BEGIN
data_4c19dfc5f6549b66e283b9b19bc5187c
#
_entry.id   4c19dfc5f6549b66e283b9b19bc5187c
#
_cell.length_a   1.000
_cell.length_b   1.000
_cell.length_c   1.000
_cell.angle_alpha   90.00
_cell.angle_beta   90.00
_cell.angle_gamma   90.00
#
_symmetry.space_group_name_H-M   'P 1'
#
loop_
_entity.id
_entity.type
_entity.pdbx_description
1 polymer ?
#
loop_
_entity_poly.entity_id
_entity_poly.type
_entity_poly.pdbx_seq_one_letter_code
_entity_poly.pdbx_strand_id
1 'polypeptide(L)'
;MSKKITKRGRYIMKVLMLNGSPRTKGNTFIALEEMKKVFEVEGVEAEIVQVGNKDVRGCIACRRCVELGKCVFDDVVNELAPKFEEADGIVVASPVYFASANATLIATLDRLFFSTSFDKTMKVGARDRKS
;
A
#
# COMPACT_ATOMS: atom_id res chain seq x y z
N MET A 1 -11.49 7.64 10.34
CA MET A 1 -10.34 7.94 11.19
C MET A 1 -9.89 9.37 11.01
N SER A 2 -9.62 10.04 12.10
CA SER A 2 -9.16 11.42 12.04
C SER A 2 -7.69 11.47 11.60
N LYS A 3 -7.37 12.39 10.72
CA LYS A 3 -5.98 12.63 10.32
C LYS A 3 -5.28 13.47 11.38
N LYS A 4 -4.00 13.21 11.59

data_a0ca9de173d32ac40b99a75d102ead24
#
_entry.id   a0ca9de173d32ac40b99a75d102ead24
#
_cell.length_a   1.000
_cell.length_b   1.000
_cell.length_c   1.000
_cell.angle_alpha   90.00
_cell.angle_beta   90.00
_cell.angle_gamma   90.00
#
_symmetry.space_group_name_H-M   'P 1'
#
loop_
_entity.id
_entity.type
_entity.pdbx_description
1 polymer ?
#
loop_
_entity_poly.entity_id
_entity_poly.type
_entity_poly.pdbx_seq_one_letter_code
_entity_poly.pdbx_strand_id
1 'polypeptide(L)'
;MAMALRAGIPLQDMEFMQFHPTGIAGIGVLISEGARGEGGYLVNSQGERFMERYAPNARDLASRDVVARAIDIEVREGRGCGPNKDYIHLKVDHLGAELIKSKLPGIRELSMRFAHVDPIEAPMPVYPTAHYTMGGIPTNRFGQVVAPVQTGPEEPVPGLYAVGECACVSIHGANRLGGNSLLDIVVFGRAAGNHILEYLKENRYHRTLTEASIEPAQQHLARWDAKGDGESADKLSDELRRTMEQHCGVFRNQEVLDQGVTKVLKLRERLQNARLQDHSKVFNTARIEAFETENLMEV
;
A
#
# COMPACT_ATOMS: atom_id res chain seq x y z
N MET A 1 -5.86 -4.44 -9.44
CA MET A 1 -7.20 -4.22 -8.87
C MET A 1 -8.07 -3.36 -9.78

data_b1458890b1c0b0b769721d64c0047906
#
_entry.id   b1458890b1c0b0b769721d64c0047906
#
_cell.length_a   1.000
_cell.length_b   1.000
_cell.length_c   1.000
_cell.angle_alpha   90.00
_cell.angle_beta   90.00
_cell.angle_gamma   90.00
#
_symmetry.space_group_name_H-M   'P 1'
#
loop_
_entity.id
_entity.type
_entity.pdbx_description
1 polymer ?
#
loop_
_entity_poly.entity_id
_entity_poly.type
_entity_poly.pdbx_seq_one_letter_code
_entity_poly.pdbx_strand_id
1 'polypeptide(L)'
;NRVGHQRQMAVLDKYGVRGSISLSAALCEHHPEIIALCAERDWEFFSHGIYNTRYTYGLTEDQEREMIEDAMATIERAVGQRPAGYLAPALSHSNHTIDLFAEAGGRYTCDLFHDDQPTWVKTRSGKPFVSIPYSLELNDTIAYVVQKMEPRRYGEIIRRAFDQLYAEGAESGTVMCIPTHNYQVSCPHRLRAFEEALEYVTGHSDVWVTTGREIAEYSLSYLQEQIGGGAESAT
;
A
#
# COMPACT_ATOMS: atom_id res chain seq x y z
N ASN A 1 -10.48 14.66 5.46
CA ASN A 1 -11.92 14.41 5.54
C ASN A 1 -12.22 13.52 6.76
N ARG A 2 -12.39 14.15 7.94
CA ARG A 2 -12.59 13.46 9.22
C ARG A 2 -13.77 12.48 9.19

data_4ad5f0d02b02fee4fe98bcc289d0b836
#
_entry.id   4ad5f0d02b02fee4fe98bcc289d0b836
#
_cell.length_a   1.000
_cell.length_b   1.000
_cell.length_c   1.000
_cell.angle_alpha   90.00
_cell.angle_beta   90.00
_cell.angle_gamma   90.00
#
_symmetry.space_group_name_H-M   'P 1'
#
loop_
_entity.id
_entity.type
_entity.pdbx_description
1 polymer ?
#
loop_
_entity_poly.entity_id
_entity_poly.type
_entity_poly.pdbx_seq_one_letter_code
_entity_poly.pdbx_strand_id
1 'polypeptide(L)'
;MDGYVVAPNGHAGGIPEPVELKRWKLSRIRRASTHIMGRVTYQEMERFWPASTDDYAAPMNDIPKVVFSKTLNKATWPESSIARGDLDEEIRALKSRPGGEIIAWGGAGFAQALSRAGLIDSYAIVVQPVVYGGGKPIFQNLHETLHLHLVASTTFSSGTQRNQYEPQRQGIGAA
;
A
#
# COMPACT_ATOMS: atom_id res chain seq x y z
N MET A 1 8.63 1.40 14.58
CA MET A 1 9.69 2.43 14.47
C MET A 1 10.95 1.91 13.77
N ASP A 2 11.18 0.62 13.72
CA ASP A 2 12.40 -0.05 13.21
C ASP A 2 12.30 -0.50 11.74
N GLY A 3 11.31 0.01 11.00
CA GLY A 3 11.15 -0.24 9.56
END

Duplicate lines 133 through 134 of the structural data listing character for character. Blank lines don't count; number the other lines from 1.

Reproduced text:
_entity_poly.pdbx_strand_id
1 'polypeptide(L)'